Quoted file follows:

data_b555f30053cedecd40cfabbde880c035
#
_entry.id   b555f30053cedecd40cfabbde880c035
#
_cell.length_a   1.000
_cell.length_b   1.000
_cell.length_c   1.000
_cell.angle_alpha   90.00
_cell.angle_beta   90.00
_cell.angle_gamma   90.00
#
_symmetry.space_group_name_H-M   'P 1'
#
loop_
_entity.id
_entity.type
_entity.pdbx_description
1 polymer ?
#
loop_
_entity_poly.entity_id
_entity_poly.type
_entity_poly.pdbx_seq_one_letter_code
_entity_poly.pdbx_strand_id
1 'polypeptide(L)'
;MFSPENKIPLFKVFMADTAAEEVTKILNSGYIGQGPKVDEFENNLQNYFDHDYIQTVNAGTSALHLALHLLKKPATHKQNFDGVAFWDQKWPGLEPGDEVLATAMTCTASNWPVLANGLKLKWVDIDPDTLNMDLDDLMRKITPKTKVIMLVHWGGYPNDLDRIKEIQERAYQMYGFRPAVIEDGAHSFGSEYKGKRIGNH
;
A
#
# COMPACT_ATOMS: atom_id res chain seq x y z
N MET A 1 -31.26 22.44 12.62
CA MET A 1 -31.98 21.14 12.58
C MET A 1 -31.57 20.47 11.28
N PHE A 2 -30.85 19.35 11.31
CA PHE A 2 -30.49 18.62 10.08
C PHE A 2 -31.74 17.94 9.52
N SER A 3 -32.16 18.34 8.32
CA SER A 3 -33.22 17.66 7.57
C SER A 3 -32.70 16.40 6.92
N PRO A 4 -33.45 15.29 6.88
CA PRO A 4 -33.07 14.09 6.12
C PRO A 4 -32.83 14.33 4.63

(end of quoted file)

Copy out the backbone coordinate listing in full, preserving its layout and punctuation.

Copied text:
data_b555f30053cedecd40cfabbde880c035
#
_entry.id   b555f30053cedecd40cfabbde880c035
#
_cell.length_a   1.000
_cell.length_b   1.000
_cell.length_c   1.000
_cell.angle_alpha   90.00
_cell.angle_beta   90.00
_cell.angle_gamma   90.00
#
_symmetry.space_group_name_H-M   'P 1'
#
loop_
_entity.id
_entity.type
_entity.pdbx_description
1 polymer ?
#
loop_
_entity_poly.entity_id
_entity_poly.type
_entity_poly.pdbx_seq_one_letter_code
_entity_poly.pdbx_strand_id
1 'polypeptide(L)'
;MFSPENKIPLFKVFMADTAAEEVTKILNSGYIGQGPKVDEFENNLQNYFDHDYIQTVNAGTSALHLALHLLKKPATHKQNFDGVAFWDQKWPGLEPGDEVLATAMTCTASNWPVLANGLKLKWVDIDPDTLNMDLDDLMRKITPKTKVIMLVHWGGYPNDLDRIKEIQERAYQMYGFRPAVIEDGAHSFGSEYKGKRIGNH
;
A
#
# COMPACT_ATOMS: atom_id res chain seq x y z
N MET A 1 -31.26 22.44 12.62
CA MET A 1 -31.98 21.14 12.58
C MET A 1 -31.57 20.47 11.28
N PHE A 2 -30.85 19.35 11.31
CA PHE A 2 -30.49 18.62 10.08
C PHE A 2 -31.74 17.94 9.52
N SER A 3 -32.16 18.34 8.32
CA SER A 3 -33.22 17.66 7.57
C SER A 3 -32.70 16.40 6.92
N PRO A 4 -33.45 15.29 6.88
CA PRO A 4 -33.07 14.09 6.12
C PRO A 4 -32.83 14.33 4.63